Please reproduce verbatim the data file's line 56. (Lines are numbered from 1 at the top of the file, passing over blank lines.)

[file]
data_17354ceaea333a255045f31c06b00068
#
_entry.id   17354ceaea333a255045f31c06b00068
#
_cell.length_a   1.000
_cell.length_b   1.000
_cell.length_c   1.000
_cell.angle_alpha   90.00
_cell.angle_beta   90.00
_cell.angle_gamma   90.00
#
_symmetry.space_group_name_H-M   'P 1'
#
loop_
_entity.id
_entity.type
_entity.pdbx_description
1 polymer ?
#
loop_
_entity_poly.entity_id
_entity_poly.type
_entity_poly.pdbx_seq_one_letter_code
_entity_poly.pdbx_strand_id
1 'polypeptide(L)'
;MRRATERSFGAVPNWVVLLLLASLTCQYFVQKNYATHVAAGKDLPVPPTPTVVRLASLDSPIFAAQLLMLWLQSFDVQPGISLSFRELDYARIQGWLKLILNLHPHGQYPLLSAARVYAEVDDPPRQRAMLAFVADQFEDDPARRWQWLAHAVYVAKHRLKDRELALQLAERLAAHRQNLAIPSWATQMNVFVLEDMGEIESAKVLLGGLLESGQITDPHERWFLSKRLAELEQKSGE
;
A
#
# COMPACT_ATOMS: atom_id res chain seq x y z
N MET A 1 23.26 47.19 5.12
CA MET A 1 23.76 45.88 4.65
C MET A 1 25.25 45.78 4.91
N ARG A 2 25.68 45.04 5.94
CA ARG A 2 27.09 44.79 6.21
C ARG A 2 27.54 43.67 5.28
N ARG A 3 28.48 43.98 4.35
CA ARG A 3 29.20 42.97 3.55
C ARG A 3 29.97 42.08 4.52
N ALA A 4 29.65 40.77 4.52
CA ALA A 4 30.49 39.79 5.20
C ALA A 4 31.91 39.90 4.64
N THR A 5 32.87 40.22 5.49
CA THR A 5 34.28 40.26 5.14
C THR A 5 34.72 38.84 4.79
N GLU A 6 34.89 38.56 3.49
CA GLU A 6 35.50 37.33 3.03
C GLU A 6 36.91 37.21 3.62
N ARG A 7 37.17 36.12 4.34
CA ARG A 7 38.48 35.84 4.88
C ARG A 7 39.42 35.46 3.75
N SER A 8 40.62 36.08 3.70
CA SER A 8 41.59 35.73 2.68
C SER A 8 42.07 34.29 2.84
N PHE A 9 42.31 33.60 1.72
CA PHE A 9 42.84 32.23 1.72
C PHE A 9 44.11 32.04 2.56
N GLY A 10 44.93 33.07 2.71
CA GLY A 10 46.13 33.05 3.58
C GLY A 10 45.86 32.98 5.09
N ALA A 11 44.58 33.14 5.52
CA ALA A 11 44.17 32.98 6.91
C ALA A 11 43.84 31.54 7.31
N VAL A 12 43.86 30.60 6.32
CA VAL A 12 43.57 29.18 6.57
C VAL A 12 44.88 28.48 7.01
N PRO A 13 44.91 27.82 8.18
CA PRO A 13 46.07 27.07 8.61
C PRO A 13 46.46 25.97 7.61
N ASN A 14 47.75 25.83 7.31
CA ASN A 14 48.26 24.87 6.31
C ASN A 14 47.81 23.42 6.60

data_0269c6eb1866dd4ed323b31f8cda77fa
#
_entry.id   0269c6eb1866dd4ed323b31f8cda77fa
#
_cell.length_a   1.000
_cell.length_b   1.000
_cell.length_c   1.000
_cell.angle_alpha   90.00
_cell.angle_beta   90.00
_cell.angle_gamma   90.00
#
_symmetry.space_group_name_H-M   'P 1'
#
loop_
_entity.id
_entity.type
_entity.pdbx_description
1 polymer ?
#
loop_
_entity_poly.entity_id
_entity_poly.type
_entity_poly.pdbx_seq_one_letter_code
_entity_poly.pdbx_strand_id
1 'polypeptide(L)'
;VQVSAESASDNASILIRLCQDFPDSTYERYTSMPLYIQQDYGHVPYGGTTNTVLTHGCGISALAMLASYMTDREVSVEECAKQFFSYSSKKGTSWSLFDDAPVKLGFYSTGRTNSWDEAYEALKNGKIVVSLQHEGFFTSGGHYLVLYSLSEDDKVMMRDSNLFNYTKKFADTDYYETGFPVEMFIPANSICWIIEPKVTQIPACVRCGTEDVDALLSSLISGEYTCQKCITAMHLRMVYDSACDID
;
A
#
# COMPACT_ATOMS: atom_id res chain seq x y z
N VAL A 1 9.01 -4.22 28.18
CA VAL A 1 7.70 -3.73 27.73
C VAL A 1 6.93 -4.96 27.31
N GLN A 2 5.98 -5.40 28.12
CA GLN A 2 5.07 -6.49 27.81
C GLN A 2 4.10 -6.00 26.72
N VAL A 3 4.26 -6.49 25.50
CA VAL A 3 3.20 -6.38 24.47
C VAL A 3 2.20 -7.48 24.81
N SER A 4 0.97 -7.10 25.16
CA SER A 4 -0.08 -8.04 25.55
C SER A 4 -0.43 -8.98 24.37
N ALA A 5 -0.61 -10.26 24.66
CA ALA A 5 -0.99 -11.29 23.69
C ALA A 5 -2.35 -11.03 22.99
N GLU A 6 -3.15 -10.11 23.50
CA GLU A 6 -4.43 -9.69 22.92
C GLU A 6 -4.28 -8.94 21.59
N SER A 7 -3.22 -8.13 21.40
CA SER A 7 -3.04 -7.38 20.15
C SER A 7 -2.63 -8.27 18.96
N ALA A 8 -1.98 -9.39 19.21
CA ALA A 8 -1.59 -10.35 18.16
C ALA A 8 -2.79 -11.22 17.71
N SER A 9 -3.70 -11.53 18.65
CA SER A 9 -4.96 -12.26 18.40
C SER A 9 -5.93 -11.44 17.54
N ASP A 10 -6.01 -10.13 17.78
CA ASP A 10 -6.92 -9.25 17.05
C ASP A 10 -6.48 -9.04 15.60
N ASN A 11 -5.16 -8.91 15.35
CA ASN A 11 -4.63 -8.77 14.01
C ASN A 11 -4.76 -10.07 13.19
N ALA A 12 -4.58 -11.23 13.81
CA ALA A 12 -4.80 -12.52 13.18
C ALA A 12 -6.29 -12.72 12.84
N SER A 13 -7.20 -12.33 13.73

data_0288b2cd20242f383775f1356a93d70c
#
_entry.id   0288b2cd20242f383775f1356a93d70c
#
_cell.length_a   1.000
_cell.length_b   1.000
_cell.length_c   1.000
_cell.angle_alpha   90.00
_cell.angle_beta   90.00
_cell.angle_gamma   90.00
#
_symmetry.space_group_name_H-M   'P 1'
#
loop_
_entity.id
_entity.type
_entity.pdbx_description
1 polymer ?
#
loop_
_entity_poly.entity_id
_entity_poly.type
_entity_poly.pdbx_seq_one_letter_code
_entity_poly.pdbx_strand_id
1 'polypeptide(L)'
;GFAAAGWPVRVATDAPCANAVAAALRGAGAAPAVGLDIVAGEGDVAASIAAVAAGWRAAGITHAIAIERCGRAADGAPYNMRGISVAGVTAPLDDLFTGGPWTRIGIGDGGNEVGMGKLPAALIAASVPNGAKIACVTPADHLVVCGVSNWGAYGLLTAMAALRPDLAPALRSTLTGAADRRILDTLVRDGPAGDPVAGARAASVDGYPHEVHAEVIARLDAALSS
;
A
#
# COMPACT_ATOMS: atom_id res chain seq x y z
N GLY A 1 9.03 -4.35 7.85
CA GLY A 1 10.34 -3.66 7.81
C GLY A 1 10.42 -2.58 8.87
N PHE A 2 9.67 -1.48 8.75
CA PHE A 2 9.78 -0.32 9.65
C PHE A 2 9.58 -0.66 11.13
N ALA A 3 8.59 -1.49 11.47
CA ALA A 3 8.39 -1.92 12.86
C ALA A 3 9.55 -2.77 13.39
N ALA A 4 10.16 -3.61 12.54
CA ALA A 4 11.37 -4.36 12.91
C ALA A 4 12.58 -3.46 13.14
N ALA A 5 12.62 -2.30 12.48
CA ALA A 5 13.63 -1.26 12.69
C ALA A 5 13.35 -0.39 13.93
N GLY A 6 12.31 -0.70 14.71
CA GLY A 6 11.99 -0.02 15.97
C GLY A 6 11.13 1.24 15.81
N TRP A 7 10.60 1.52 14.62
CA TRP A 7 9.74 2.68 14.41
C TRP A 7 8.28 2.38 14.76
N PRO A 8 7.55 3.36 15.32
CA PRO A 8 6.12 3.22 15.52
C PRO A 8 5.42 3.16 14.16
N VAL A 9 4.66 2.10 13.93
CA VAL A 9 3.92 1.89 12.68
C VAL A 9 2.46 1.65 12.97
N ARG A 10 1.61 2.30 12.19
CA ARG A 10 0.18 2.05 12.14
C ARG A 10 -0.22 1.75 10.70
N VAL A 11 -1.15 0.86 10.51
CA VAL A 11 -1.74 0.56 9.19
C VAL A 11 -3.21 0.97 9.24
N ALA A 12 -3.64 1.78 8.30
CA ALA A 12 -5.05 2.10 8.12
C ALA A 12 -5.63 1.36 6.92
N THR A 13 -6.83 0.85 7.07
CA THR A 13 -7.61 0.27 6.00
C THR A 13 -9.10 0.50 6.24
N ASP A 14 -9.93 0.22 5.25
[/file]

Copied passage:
CA PHE A 9 42.84 32.23 1.72